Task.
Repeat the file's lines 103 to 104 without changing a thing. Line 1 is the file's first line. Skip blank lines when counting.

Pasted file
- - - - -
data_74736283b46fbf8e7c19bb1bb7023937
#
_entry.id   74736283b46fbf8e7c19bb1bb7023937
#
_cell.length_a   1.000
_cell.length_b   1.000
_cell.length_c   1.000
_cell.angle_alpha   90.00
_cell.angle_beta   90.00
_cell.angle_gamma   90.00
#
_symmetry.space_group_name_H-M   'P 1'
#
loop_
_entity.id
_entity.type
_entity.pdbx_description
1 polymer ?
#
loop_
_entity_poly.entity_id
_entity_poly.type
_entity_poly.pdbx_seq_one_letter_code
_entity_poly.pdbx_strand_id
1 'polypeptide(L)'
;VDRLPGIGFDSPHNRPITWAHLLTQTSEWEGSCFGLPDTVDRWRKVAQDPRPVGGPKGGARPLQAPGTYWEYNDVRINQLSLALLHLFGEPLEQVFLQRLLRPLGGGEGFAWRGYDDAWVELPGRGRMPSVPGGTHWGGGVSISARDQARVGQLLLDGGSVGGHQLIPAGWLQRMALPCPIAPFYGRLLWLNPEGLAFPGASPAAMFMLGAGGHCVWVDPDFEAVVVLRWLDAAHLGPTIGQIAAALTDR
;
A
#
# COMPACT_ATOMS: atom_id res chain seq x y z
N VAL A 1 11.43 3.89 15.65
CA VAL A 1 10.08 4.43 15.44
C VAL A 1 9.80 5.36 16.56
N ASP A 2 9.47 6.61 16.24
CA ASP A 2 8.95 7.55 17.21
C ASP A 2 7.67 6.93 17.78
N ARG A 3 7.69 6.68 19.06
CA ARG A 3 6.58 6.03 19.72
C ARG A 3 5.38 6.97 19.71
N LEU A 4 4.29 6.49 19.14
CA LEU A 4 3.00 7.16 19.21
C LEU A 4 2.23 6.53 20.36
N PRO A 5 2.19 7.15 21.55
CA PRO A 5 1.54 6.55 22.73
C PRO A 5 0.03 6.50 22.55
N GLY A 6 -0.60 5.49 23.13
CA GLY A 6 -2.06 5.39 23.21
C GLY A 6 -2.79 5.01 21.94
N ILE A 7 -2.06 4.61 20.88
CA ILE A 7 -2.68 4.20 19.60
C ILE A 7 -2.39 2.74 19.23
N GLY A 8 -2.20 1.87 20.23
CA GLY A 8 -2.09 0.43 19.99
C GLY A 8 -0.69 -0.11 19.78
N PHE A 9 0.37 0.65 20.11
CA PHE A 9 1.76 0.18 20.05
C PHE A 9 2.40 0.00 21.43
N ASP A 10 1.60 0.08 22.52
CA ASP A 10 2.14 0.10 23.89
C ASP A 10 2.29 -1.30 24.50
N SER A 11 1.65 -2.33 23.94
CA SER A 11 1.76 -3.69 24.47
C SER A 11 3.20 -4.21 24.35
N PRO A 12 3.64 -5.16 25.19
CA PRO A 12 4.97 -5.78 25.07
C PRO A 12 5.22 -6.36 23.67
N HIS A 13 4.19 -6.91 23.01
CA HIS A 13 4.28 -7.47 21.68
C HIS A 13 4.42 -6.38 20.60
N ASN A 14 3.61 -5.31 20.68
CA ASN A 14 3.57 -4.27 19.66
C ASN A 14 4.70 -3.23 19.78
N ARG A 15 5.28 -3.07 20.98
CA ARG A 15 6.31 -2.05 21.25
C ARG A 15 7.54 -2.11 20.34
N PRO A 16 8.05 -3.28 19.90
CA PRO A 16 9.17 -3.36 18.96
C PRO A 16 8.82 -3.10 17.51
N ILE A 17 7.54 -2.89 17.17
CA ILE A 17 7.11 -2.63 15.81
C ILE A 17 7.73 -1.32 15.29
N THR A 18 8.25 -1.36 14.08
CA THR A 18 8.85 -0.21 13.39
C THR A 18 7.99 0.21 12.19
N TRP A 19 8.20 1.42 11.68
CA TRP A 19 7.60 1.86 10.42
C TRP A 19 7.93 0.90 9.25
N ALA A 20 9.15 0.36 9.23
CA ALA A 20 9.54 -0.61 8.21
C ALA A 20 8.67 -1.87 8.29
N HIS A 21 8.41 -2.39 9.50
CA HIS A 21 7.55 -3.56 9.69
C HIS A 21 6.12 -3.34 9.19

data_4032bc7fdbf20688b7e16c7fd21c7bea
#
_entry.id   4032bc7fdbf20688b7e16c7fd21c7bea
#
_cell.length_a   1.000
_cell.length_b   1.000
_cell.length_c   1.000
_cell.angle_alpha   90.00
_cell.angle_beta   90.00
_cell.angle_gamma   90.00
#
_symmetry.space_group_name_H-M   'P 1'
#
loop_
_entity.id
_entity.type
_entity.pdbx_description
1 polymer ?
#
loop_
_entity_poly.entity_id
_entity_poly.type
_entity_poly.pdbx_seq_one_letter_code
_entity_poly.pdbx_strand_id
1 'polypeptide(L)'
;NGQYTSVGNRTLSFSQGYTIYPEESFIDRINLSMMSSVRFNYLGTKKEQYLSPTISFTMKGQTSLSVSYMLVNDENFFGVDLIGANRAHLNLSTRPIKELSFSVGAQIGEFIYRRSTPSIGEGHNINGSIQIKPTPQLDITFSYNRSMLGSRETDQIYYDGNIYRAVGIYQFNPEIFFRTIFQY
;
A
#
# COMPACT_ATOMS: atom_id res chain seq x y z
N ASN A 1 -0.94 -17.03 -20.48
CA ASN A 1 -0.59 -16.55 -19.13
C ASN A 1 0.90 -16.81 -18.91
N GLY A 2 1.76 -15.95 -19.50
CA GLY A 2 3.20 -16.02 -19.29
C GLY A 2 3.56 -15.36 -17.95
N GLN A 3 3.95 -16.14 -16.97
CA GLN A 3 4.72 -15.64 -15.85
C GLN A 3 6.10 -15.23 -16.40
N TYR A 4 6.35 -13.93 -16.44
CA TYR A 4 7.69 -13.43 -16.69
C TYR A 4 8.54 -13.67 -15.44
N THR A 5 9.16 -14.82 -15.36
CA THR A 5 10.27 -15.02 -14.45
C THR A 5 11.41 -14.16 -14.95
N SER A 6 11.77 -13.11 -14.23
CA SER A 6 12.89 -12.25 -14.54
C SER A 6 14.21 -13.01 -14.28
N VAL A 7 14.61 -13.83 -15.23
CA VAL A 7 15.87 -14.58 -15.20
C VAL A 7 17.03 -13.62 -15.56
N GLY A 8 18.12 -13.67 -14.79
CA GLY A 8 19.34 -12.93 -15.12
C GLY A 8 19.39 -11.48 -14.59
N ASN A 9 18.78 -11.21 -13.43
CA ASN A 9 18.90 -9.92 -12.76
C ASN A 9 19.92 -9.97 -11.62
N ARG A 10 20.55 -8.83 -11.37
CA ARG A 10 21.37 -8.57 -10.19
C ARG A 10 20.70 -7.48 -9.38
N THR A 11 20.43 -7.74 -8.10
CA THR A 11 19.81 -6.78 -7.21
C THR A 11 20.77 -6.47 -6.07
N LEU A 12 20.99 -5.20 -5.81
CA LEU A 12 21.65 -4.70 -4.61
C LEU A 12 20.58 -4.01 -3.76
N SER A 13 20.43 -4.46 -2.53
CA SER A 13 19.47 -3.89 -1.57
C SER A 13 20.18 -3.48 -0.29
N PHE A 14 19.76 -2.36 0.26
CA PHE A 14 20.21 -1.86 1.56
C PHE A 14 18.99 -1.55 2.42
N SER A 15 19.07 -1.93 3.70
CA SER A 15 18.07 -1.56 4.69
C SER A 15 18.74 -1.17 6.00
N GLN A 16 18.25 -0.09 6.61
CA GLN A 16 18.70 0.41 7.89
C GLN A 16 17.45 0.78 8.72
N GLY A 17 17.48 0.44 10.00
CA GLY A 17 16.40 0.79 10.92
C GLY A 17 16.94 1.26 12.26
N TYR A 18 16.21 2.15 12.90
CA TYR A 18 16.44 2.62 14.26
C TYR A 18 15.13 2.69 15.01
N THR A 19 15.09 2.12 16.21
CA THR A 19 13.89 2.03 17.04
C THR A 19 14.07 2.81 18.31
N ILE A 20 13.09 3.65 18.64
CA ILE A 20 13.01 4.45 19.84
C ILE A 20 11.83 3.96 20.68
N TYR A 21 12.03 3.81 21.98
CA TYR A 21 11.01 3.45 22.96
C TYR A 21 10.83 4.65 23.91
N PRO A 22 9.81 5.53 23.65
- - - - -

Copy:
_cell.angle_gamma   90.00
#